[6] Constitutional Law - Due Process - State and Federal Provisions - Independent State Interpretation. The due process protection granted by Const. art. I, 3 generally is not more protective than the due process protections granted by the Fifth and Fourteenth Amendments.

[7] Prisons - Transfer To Private Out-of-State Facility - Notice and Hearing - Necessity. A prison inmate does not have a due process right to notice and a hearing before the inmate may be transferred by the Department of Corrections to a private, out-ofstate prison facility under chapter 72.68 RCW.

Alexander, JOHNSON. and SANDERS, JJ., concur by separate opinion.

Nature of Action: Petitions for relief from personal restraint. The petitioners, who were inmates in the Department of Corrections system, alleged that they were entitled to release from custody because the Department had transferred them to a privately operated prison facility in another state without authority of law.

Supreme Court: Holding that the Department had lawful authority to transfer the petitioners to the private, out-of-state prison facility and that the petitioners did not have a due process right to notice and a hearing before the transfers were made, the court denies the petitions.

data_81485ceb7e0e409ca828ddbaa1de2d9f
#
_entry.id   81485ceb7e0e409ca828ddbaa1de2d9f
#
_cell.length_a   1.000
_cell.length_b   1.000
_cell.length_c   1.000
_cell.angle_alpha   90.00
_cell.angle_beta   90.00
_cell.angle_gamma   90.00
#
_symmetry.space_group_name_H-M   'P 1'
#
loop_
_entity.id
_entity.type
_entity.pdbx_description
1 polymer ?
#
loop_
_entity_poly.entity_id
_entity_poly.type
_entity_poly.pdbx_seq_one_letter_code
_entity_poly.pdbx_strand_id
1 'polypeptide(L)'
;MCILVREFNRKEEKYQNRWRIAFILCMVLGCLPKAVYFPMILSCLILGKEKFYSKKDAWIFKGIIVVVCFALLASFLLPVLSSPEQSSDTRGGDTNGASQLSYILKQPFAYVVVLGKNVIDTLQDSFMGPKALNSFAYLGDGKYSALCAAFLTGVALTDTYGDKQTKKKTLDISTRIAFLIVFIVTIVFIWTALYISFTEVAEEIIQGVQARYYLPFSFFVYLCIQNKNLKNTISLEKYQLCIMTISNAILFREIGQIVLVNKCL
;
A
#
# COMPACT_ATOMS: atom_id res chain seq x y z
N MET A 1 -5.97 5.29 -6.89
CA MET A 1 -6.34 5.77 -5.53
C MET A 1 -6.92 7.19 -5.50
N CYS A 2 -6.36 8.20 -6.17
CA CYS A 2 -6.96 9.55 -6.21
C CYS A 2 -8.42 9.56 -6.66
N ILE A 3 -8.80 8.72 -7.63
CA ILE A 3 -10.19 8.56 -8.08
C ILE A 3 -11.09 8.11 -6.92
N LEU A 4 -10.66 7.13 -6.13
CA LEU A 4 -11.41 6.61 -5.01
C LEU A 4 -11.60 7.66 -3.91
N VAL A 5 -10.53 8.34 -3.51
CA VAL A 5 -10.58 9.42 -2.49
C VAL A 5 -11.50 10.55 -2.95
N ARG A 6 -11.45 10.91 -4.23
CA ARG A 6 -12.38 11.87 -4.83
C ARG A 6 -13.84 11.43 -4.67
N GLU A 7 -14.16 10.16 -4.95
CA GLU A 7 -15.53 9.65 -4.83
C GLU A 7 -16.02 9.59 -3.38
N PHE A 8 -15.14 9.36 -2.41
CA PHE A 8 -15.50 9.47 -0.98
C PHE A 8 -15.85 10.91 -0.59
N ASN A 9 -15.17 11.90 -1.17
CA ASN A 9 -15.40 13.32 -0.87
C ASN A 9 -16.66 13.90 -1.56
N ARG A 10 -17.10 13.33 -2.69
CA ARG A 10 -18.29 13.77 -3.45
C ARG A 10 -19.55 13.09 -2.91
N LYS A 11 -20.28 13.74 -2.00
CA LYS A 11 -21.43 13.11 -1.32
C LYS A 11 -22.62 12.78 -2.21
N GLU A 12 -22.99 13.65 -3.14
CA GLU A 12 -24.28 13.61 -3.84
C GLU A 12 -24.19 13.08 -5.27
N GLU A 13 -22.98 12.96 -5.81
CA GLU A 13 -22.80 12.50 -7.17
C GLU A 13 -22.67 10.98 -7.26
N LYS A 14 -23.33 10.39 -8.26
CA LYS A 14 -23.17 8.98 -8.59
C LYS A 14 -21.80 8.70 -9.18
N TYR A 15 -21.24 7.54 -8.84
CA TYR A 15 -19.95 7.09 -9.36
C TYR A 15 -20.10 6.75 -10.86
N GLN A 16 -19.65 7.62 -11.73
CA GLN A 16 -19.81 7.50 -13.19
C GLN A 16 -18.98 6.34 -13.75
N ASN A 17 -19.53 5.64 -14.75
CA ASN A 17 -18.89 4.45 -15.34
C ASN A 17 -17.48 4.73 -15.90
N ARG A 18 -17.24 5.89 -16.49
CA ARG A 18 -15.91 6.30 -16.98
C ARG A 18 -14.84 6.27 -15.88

Michael Matteson, Russell D. Taylor, and Jason E. Hull, pro se.

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Suzanne L. Elliott, for petitioners.

Christine 0. Gregoire, Attorney General, and John S. Blonien, Kasey C. Kneip, and Martin E. Wyckoff', Assistants, for respondent.

Kevin C. Osborn on behalf of American Civil Liberties Union, amicus curiae.

FACTS

Because these personal restraint petitions (PRPs) were originally before us pro se, the record is very limited. "Legal face sheet[s]" attached as exhibits to the DOC's response bru't's reveal in scant detail the petitioners' crimes and

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sentences. Hull was convicted of second degree murder in dark County Superior Court and is serving a sentence of over 23 years. Matteson was convicted in King County Superior Court of child molestation and is serving a sentence of over 10 years. Taylor was convicted of second degree murder in Thurston County Superior Court and is serving a sentence of over 18 years.